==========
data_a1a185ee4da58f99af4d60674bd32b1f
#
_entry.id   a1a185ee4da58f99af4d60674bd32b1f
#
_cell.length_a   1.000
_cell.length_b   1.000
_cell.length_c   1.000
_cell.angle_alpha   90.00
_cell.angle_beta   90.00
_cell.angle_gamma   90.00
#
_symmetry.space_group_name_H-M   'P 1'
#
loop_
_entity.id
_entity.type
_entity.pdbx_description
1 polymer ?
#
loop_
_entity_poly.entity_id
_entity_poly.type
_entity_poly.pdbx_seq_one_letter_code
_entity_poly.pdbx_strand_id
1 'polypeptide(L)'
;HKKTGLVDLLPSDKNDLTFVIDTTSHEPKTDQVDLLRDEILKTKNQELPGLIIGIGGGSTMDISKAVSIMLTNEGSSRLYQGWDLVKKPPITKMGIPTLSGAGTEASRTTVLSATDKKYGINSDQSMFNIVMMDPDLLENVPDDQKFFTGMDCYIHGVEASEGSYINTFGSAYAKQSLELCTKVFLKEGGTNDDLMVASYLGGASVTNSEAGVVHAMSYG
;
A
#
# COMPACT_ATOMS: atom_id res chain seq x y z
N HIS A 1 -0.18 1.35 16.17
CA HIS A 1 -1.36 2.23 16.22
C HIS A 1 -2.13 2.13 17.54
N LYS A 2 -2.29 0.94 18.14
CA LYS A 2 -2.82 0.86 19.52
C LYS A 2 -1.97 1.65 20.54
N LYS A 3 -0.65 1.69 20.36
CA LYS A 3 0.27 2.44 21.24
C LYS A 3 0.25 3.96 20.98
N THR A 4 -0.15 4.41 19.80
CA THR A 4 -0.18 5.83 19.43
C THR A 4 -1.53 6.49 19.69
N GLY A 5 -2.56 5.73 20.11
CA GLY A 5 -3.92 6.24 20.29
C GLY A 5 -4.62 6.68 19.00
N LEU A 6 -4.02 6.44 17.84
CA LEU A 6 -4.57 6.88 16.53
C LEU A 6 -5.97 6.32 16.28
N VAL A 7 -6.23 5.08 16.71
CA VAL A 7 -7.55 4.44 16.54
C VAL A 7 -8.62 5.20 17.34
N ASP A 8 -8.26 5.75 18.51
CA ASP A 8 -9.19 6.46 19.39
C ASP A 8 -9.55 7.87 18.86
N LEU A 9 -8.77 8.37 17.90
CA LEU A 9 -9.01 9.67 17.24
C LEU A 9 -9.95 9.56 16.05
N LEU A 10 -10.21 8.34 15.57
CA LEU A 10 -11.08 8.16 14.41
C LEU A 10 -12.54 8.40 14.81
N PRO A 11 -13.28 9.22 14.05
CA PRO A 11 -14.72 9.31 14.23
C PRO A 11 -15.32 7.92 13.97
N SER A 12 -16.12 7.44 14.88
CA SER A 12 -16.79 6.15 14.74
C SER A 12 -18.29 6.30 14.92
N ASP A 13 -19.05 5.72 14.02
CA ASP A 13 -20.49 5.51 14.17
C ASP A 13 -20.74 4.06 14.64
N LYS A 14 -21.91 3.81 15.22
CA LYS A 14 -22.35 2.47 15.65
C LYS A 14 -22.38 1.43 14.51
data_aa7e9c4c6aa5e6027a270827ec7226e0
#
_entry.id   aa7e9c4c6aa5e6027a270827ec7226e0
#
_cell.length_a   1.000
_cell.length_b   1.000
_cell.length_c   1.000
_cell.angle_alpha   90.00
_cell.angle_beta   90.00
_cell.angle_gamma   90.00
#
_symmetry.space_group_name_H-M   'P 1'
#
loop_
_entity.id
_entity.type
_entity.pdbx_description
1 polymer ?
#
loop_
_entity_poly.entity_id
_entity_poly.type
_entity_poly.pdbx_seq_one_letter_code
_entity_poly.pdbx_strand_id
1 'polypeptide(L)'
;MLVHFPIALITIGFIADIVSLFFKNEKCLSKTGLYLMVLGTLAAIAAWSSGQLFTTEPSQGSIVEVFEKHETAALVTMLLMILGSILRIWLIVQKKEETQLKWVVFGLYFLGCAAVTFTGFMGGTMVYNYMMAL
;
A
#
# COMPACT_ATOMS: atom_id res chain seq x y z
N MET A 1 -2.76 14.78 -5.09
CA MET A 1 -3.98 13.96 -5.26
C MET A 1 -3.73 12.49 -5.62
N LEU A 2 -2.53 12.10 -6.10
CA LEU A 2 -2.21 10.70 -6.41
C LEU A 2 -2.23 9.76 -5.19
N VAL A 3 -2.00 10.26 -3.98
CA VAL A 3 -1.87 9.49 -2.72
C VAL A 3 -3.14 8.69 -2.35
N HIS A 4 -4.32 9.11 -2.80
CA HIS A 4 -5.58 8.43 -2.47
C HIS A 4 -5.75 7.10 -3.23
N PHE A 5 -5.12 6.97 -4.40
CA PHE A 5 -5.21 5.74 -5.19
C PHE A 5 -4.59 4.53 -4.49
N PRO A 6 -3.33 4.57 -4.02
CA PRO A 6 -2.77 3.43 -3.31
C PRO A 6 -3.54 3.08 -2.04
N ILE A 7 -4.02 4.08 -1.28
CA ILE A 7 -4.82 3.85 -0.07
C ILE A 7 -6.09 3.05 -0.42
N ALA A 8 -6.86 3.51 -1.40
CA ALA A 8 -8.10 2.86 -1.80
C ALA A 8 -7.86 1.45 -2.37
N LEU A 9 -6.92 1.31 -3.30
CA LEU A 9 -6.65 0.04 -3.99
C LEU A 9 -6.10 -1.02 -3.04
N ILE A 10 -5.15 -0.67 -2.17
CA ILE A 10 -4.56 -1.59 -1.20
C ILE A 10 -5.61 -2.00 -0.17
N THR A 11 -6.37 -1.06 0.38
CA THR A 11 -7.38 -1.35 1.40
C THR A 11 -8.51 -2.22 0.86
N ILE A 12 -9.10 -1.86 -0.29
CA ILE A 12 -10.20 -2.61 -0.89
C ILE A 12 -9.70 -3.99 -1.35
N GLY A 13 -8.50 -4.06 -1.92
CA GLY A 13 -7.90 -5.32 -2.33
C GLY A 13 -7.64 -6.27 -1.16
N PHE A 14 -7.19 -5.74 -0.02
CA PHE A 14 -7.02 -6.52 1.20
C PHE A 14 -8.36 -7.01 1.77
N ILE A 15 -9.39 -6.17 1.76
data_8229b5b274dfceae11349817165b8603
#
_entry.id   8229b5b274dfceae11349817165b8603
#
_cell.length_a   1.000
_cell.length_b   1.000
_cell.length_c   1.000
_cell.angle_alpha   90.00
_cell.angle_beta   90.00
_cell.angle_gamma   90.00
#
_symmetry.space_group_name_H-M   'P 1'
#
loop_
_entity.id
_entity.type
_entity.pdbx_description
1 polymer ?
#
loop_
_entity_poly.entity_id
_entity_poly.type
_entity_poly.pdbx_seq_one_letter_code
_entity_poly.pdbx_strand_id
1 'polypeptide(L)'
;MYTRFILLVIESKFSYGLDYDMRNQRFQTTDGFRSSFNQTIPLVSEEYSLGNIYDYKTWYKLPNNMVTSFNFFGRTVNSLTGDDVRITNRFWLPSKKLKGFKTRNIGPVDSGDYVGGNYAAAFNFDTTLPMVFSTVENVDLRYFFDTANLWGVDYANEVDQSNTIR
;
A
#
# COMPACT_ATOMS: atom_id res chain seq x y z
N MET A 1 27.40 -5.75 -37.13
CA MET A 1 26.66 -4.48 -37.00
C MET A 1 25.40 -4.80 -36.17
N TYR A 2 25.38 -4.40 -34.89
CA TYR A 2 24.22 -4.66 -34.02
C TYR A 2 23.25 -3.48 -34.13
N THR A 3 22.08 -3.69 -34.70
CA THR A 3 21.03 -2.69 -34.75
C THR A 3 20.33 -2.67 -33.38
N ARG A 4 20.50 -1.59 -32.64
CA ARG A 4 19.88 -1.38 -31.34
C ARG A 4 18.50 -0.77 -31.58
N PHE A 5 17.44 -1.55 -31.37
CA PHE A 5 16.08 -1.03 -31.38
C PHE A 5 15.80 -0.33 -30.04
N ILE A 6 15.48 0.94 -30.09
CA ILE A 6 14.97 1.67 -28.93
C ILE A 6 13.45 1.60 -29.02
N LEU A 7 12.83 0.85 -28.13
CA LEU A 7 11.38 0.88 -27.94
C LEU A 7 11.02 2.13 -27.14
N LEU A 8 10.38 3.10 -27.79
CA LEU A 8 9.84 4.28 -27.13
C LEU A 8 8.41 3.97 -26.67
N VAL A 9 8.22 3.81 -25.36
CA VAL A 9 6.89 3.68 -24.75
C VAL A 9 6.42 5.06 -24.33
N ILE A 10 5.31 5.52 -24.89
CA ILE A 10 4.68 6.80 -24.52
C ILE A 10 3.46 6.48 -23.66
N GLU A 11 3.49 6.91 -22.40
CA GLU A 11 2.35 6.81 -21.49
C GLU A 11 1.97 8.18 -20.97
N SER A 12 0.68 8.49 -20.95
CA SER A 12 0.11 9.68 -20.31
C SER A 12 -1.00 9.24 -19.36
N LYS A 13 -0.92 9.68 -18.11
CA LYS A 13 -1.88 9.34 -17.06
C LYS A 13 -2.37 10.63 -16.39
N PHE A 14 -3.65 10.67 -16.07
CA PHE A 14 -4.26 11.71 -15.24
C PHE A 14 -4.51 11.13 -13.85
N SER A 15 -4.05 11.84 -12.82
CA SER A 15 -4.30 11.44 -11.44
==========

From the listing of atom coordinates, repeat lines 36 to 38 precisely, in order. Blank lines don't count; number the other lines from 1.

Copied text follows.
C LYS A 2 -1.97 1.65 20.54
N LYS A 3 -0.65 1.69 20.36
CA LYS A 3 0.27 2.44 21.24